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The Syrian National Coalition, the main Western-backed group battling to topple the government of Syria’s Bashar Assad, on Saturday agreed to take part in peace talks in Geneva next week.

The group’s legal committee approved participation in the talks by a vote of 58-14 vote.

In the so-called “Geneva II”' talks, to be held under the auspices of the United Nations and brokered by the U.S. and Russia, SNC leaders would sit down for the first time with representatives from Assad's government since the country’s bloody civil war broke out in 2011.

The negotiations are scheduled to start in Montreux, Switzerland, on Wednesday.

The SNC, which is riven with internal divisions, is Syria's main opposition group in exile. The country's centrist internal opposition group, the National Coordination Body, said Thursday it would not attend.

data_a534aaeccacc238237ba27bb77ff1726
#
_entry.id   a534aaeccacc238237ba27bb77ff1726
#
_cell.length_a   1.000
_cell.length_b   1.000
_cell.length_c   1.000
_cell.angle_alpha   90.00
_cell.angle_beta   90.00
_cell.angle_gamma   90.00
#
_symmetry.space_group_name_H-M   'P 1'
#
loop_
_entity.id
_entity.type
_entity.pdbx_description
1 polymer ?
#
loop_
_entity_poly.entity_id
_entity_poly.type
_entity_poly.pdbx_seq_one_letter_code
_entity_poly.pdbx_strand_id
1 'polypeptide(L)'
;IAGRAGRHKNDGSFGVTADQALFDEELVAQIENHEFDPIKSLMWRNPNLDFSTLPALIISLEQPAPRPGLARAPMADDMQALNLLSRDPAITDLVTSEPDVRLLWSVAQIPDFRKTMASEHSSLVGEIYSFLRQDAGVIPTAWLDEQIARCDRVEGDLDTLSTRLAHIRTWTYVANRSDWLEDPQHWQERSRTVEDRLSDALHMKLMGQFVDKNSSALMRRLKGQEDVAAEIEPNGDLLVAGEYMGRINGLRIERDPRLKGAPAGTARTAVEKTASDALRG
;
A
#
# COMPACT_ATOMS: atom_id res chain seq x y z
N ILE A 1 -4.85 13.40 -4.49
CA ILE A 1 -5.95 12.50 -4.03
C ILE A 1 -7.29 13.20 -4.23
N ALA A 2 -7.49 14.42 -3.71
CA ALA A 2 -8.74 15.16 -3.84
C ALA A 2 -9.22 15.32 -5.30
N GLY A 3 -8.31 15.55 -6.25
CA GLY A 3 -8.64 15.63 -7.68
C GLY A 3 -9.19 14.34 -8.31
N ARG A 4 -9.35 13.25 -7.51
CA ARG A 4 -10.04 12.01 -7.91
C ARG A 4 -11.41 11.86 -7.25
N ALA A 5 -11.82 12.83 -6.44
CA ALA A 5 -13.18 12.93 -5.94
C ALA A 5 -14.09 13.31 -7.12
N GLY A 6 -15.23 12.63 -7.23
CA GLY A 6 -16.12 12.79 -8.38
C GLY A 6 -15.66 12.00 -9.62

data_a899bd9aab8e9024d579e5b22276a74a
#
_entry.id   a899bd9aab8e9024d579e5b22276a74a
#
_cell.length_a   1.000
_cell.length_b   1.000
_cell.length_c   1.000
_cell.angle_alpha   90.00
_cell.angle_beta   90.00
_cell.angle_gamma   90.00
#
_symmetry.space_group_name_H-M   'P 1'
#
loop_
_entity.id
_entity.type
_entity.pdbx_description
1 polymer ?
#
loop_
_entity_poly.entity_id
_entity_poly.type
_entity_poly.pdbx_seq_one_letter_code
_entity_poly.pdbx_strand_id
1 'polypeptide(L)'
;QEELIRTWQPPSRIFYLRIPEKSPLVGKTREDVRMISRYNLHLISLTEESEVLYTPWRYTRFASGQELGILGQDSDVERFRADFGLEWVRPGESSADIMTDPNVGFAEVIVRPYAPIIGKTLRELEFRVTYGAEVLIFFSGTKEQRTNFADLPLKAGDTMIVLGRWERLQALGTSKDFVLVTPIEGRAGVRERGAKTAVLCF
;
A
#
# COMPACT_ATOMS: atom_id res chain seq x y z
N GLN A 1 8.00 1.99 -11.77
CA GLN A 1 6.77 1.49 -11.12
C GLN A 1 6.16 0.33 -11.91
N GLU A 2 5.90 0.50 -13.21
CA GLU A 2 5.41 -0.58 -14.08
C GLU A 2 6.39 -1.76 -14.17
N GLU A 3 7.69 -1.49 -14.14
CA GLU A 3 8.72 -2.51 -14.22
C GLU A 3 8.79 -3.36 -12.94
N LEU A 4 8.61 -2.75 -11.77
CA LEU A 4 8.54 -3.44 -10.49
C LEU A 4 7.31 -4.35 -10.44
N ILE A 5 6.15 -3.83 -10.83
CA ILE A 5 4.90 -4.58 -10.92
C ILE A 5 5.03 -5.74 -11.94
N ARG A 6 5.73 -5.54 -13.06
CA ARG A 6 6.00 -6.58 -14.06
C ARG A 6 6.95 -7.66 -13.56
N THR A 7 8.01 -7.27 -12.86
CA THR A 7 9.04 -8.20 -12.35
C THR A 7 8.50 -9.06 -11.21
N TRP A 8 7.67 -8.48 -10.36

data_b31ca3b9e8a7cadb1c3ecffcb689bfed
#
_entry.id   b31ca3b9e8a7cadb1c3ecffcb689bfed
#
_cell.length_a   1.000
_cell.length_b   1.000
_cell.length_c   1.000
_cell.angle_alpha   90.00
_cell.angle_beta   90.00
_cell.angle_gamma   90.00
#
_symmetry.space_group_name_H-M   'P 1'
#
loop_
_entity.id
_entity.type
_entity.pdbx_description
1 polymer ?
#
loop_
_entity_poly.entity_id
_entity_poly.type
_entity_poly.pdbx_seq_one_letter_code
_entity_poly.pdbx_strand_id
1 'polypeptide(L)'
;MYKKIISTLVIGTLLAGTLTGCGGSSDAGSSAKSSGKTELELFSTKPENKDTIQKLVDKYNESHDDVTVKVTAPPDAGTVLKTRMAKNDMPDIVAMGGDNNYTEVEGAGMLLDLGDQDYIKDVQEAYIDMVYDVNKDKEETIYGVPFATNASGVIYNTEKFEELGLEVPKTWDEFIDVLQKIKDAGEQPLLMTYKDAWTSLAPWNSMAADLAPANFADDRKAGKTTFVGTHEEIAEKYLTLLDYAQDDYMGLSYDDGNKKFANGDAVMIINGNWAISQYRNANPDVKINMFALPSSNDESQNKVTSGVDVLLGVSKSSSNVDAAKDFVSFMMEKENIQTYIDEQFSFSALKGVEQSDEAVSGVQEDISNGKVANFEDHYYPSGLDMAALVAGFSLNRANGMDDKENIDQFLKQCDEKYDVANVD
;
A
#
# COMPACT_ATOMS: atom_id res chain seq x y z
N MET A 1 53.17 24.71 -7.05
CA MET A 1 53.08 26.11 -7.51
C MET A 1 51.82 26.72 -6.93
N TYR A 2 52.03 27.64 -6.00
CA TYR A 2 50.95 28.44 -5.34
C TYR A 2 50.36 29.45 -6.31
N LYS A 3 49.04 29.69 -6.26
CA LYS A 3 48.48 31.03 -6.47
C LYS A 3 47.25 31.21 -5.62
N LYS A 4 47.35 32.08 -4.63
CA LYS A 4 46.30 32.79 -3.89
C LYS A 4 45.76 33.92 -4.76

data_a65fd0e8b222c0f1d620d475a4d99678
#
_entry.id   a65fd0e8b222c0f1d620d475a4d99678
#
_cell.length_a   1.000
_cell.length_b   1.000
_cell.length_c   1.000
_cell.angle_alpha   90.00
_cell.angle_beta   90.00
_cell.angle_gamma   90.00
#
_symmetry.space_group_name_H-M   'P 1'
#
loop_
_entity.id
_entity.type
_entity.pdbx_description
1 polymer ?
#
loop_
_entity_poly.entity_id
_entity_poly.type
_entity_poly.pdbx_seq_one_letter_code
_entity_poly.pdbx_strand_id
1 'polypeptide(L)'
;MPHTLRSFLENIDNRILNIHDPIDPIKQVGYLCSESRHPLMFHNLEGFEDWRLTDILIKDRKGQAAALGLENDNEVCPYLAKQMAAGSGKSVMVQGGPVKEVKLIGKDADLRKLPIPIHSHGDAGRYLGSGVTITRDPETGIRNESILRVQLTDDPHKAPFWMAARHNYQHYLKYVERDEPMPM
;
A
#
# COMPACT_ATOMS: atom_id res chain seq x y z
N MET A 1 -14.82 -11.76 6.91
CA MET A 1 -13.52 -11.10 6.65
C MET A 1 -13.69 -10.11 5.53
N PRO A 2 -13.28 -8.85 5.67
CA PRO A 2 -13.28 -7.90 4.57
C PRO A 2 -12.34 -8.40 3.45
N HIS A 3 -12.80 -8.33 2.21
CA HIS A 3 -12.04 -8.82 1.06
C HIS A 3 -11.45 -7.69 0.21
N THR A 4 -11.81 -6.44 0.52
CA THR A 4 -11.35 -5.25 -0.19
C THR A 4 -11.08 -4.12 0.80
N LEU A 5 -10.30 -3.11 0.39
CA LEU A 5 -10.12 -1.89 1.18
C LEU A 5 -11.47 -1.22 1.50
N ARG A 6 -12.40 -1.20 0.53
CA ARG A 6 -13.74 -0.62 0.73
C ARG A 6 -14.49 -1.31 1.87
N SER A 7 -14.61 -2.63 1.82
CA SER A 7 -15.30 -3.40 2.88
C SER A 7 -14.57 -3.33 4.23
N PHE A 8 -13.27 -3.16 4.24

U.S. Secretary of State John Kerry, in a press conference reacting to that news, faulted what he called "recent revisionism" about why the peace conference is being held after some three years of civil war in Syria in which more than 100,000 have died and millions have been uprooted.

Kerry said the talks were to carry out a 2012 plan calling for a political settlement under which the two sides would together agree on a transitional government.

"For anyone seeking to rewrite this history or to muddy the waters, let me state one more time what Geneva II is about," Kerry said. "It is about establishing a process essential to the formation of a transition ... governing body with full executive powers established by mutual consent."

-- NBC News' Ammar Cheikhomar and Reuters